Dogs love mealtimes! They are a real pleasure for him, and help reinforce your special bond. But more than that, your dog needs to eat a nutritious, balanced diet to maintain his health and well-being. And since he is relying on you to feed him, you need to make sure you're feeding him a suitable diet. This article is a guide to the nutritional requirements of dogs, so read on and feel good about feeding your dog.
A balanced diet
A balanced diet for a dog contains just the right amount of protein, fat, carbohydrates, vitamins, and minerals. This is why feeding your dog a diet of home-prepared pet foods takes a considerable amount of time, effort, and expertise. Commercially prepared pet foods from reputable manufacturers are designed to meet the nutritional needs of dogs.
Some people like to feed their dogs a combination of home and commercially prepared foods. If you want to add home prepared foods to your dog's diet, start slowly and give him only a couple of new foods at a time. His digestive system will need time to adapt to the new foods.
Prepared foods are available in moist or dry varieties. The main difference between them is the moisture content. Dry foods have had most of the moisture removed. They are very convenient and economical, and you can serve them dry or wet (by adding water). Moist foods, such as canned foods, retain the moisture content.
No matter what diet you choose to feed your dog, make sure he always has plenty of fresh water to drink.
The nutrition pyramid
Vitamins. Vitamins are necessary for good vision, bone growth, and efficient metabolism.
Minerals. Minerals are for strong teeth and bones.
Essential fatty acids. These supply energy and a healthy skin and coat.
Carbohydrates and fiber. For energy and good digestion.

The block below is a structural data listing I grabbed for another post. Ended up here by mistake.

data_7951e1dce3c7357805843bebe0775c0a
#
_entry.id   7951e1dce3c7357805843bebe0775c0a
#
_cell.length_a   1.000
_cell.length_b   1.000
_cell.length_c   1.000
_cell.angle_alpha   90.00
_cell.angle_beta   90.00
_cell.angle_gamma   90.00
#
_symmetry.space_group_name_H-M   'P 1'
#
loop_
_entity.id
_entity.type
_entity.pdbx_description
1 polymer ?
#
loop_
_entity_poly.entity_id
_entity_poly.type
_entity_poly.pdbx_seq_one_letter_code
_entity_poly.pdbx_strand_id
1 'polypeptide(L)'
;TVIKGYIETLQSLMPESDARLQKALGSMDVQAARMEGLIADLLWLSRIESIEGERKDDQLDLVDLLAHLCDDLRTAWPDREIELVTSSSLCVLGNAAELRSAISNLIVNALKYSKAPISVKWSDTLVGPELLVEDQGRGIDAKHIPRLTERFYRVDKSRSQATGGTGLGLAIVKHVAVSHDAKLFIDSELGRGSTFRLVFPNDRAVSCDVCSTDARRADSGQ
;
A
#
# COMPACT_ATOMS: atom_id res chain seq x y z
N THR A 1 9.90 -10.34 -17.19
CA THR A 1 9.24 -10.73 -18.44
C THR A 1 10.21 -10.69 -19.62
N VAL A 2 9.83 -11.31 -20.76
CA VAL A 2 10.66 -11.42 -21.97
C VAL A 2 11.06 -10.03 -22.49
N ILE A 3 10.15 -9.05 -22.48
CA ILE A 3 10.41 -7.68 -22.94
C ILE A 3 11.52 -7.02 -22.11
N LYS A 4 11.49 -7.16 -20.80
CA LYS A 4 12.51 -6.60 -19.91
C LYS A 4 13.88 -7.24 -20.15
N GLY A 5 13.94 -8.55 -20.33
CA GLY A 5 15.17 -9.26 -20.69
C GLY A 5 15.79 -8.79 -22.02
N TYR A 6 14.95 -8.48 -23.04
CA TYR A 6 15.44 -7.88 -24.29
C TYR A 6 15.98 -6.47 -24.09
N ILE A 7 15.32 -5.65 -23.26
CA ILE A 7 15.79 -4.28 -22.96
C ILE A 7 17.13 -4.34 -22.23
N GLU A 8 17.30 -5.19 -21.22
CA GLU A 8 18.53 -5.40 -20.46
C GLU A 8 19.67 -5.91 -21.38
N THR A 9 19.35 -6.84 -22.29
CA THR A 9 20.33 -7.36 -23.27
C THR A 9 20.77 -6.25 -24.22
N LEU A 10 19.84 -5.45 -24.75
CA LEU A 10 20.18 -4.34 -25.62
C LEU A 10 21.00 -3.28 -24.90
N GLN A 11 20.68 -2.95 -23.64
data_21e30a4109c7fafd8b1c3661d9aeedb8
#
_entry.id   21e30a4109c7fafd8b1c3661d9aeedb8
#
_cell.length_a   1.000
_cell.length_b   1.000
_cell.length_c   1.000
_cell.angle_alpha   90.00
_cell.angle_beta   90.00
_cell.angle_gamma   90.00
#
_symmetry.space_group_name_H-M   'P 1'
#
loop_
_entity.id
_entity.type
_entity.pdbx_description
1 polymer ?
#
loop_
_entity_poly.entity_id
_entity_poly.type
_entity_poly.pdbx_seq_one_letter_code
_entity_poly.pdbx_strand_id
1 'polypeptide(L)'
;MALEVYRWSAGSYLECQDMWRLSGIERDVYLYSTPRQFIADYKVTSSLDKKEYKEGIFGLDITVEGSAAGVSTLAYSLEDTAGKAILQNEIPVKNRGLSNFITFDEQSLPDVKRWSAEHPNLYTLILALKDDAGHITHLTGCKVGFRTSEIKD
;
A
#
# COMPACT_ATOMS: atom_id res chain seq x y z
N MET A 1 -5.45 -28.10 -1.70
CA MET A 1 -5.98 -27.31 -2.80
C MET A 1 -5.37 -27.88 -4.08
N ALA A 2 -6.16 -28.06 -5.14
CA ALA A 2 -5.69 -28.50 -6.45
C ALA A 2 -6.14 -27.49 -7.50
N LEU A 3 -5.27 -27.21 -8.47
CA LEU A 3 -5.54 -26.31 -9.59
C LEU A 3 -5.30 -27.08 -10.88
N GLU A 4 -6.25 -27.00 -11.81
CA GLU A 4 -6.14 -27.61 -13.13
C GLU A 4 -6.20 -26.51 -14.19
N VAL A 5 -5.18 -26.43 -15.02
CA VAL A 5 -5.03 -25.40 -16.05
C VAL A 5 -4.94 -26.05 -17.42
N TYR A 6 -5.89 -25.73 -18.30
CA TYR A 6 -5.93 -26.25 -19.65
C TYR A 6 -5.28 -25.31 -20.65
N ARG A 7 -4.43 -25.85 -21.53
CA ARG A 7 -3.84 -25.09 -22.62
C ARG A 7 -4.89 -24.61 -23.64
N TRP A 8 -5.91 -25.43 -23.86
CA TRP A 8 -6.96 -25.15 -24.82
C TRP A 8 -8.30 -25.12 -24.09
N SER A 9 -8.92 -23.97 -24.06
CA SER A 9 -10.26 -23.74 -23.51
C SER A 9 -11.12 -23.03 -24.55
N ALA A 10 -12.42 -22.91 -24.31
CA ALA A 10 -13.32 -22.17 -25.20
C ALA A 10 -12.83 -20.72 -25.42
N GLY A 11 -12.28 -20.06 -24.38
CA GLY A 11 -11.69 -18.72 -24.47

Protein. Protein is essential for healthy growth and muscle tone.
There are five nutritional elements that dogs need, and they each have a role to play in keeping your dog healthy and happy. Here is what each of them contributes to his well-being:
The right amount
Your dog eats to get enough calories to meet his energy needs. He gets energy from fat, protein, and carbohydrates, although carbohydrates are not essential to his diet. The more energy he uses, the more food he needs. If he doesn't eat enough, he will be lethargic and lose weight. If he eats too much, he could become overweight, which can lead to a variety of health problems. The number of calories your dog needs will depend on a number of factors, such as his breed, size, age, activity level, and life stage. For example, working dogs and pregnant dogs need to eat more food, more often, than moderately active companion dogs.
When you use a prepared food, the label on the package will give you a recommendation as to how much to feed your dog. Weigh your dog - don't guess - and feed him according to the package guidelines. But remember that your dog is a unique individual, and you may have to adjust the amount suggested to meet your dog's energy and dietary needs.
And don't forget to factor in the calories in treats. Biscuits, treats, and other goodies can really add up! As a general rule, no more than 10 percent of your dog's daily calories should be derived from snacks.
When to feed him
You can feed your dog once each day, or you can divide your dog's food allowance into two or more smaller meals if it is more convenient. Some people like to feed their dogs at their own mealtimes. If your dog is a small dog, keep in mind that he has a small stomach and may prefer to be fed twice a day. Dogs like routine, so whichever schedule you choose, stick to it.
Monitor your dog's health and weight regularly to make sure you are feeding him the right amount of food at the right time. A good, balanced diet will help ensure your dog lives a long, healthy life - which will give the two of you more quality time together. And that makes it all worthwhile!